Muskett v Hill (1839)

329 words (1 pages) Case Summary in Cases

12/10/18 Cases Reference this

Last modified: 12/10/18 Author: In-house law team

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Muskett v Hill (1839) 5 Bing (NC) 694



The claimant was a mining group which had been purportedly assigned a person’s right to mine and keep metals and minerals from the defendant’s land. This right was accompanied by a contractual license allowing the original grantee to enter the land to exercise their right to mine, and the assignment to the claimant purported to also assign the license. The defendant tried to exclude the claimant from the land, and the claimant sued in response.


Ordinarily, licenses are a form of non-proprietary, personal right which can be revoked at will by the grantor and which cannot be assigned to third parties. The defendant in this case relied on this general rule to claim that the assignment of the license was ineffective, and so the claimant had no right to be on the land. The issue in this case was whether the license could be assigned in circumstances where it accompanied a separate interest and was necessary to make use of that interest.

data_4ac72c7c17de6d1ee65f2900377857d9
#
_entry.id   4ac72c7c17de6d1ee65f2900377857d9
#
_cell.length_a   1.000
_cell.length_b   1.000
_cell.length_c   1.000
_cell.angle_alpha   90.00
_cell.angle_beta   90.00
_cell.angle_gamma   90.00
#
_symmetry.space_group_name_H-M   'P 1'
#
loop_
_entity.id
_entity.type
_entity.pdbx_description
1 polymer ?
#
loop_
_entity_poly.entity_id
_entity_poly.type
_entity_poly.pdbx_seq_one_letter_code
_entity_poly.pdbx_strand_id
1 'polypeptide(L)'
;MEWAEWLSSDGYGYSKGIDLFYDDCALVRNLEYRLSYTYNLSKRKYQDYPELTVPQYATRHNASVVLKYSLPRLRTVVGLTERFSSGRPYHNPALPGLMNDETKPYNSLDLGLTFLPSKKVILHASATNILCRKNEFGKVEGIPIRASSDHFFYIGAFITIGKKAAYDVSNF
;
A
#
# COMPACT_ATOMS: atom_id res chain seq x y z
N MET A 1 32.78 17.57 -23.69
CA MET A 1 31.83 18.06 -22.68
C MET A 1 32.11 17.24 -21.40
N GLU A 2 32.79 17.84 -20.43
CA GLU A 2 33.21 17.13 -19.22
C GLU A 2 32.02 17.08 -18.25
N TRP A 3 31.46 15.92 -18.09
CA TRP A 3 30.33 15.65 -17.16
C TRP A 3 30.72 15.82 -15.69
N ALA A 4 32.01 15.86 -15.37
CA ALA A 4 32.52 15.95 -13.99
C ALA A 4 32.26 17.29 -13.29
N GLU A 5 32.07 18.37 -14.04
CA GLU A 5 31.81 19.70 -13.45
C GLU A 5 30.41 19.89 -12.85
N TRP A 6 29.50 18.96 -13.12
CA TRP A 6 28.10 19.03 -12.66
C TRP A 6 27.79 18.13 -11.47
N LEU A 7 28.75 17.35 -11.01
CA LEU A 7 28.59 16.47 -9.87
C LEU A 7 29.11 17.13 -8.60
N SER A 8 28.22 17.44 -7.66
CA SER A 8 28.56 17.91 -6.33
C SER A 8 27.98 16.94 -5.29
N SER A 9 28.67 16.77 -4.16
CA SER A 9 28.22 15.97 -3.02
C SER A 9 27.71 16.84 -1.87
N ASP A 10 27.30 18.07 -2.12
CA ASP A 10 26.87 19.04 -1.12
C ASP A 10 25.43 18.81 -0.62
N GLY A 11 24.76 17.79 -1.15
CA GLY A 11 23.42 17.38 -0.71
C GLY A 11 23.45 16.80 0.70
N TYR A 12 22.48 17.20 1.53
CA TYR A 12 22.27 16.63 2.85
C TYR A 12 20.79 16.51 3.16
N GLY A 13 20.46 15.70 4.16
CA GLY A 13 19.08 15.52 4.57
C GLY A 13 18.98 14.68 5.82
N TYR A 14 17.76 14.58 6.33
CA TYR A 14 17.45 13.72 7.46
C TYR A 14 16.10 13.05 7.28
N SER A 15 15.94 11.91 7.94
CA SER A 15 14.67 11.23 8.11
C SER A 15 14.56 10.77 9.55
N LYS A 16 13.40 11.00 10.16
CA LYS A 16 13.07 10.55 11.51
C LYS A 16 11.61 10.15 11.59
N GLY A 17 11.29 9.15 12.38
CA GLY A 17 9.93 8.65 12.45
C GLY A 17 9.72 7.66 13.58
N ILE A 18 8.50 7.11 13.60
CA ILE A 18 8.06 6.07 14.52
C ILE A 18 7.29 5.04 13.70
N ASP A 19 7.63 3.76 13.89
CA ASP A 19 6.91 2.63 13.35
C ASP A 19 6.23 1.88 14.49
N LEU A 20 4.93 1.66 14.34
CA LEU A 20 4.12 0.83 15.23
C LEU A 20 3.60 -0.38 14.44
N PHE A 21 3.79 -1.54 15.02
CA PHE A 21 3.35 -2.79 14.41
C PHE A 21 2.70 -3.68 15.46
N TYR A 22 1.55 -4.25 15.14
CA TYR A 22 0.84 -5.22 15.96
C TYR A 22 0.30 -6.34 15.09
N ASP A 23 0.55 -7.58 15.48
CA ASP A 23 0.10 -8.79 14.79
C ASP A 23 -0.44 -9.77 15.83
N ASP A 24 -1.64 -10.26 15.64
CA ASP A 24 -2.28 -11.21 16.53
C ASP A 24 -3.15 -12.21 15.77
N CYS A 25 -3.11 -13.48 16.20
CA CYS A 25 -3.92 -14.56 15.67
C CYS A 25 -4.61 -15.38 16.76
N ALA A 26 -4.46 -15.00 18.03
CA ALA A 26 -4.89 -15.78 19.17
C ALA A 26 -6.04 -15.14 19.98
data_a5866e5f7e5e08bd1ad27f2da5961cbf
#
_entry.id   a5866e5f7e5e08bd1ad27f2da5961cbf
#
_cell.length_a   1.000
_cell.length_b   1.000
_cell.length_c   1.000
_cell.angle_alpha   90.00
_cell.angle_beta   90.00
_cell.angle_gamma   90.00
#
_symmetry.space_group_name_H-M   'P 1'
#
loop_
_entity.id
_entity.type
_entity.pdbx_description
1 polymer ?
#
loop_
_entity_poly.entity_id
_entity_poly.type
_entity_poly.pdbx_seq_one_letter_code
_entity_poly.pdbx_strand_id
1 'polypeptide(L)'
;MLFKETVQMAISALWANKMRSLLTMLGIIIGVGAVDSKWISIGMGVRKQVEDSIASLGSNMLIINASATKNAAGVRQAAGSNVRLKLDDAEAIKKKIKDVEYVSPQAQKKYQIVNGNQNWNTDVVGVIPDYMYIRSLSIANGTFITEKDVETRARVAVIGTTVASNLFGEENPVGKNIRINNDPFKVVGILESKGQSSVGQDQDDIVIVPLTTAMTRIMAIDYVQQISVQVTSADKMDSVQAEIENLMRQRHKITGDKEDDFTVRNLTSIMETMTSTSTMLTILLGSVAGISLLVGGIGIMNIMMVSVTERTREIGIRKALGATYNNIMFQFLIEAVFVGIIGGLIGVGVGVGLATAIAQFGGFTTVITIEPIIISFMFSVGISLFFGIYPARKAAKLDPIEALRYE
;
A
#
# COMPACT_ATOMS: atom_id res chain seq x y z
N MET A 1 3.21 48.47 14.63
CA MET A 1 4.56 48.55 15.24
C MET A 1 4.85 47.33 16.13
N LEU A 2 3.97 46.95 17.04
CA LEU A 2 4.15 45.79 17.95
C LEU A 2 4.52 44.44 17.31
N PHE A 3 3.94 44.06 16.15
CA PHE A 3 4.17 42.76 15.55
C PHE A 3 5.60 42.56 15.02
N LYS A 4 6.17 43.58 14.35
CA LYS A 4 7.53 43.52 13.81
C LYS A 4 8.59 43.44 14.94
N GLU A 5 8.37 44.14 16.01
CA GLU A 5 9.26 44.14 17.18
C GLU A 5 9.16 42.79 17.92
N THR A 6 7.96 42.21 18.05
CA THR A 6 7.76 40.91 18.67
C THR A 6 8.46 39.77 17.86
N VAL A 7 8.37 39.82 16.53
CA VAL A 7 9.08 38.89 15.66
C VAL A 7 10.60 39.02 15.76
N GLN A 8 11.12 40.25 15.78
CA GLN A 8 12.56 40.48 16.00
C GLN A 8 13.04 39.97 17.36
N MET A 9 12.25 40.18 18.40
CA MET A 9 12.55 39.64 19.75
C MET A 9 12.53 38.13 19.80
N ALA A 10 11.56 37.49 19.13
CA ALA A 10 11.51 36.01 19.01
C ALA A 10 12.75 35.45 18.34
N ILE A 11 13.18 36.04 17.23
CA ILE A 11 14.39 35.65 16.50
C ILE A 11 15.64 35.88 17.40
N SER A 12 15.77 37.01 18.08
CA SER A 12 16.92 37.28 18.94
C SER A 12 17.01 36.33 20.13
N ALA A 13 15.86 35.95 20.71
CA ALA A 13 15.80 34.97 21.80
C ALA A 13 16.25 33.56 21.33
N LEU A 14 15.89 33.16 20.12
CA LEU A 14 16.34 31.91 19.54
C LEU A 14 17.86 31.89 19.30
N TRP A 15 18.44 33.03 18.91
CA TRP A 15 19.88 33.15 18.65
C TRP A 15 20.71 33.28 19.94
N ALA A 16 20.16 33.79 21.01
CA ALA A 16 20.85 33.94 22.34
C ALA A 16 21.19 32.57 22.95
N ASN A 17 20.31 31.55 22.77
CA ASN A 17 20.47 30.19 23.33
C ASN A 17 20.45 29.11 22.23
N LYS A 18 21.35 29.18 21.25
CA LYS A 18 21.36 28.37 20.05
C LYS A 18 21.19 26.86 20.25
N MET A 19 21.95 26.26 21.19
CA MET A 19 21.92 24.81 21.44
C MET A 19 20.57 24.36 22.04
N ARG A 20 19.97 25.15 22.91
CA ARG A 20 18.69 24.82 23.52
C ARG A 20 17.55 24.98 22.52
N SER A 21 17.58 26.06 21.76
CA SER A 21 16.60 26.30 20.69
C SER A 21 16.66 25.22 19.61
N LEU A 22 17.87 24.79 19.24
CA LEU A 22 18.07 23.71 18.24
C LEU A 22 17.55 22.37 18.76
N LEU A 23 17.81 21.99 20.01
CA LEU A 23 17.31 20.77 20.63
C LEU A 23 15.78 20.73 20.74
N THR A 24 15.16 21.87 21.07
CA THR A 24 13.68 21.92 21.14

The Court found in the claimant’s favour.

It was held that where a license is granted coupled with a proprietary interest (in this case likely a profit à prendre to remove metal from the land), such that the license is necessary to use that interest, the license cannot be revoked. An irrevocable license of this nature can be assigned along with the proprietary interest, since otherwise the assignee would not be able to make any practical use of the assigned interest.

This case established the rule that where a contractual or other form of license is granted for the purposes of exercising a proprietary interest, that license can not be revoked, and can be assigned, contrary to the general rule.

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